How the Latino Vote May Affect this Year's Election

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A sign reading, "Se habla Espanol", identifies a bilingual election official as voters go to the polls on February 5, 2008 in Los Angeles, California.  (Photo: David McNew/Getty Images)

A record 27.3 million Latinos are eligible to vote this year, according to the Pew Research Center. And with over half those voters expressing dissatisfaction to pollsters with the nation's direction, they could have a big impact in November. But experts say a history of low voter turnout and concentrations in non-battleground states haven't given Latino voters the punch their numbers might suggest. We discuss Hillary Clinton's 3-to-1 lead over Donald Trump among Latino registered voters, the effect of Trump's "build a wall" comments and the potential impact of Latino voters in local and congressional races.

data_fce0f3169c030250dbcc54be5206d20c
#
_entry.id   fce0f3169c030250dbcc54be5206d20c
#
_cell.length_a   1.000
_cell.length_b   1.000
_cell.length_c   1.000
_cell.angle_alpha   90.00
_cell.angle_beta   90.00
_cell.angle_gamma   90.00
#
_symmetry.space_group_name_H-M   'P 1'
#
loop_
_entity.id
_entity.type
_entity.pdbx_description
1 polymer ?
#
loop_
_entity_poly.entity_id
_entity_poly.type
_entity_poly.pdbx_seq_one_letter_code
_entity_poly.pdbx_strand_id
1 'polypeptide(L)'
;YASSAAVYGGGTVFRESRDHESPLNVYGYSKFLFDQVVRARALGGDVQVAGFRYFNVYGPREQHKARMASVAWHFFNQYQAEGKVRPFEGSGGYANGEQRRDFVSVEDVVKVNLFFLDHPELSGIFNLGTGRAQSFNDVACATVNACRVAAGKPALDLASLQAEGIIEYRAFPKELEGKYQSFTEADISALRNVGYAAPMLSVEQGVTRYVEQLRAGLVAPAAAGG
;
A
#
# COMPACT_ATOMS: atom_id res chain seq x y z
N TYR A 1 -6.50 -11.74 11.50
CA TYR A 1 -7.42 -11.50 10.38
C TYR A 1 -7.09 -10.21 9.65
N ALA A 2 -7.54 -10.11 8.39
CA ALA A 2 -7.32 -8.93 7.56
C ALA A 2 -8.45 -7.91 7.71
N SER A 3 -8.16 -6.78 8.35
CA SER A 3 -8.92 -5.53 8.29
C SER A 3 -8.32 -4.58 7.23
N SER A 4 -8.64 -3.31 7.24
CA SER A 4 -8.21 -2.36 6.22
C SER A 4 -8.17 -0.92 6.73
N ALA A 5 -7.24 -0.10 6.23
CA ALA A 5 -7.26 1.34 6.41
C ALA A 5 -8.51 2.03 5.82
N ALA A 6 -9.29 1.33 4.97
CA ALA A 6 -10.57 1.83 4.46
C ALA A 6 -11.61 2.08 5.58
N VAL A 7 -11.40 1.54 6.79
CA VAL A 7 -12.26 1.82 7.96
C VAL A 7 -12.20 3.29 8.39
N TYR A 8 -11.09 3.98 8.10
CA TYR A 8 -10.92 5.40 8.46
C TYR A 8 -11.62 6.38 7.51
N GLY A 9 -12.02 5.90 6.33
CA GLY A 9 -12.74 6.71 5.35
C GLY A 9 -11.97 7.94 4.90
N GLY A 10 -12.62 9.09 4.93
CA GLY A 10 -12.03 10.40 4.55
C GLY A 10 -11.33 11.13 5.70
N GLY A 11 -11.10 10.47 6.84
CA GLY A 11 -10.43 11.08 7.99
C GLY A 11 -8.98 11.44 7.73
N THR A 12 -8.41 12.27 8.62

Fernand Amandi, principal at Bendixen & Amandi International, a multilingual and multiethnic polling firm

Lisa Garcia Bedolla, chancellor's professor of education and political science, UC Berkeley

Mike Madrid, editor and publisher, California City News

Ben Monterroso, executive director, Mi Familia Vota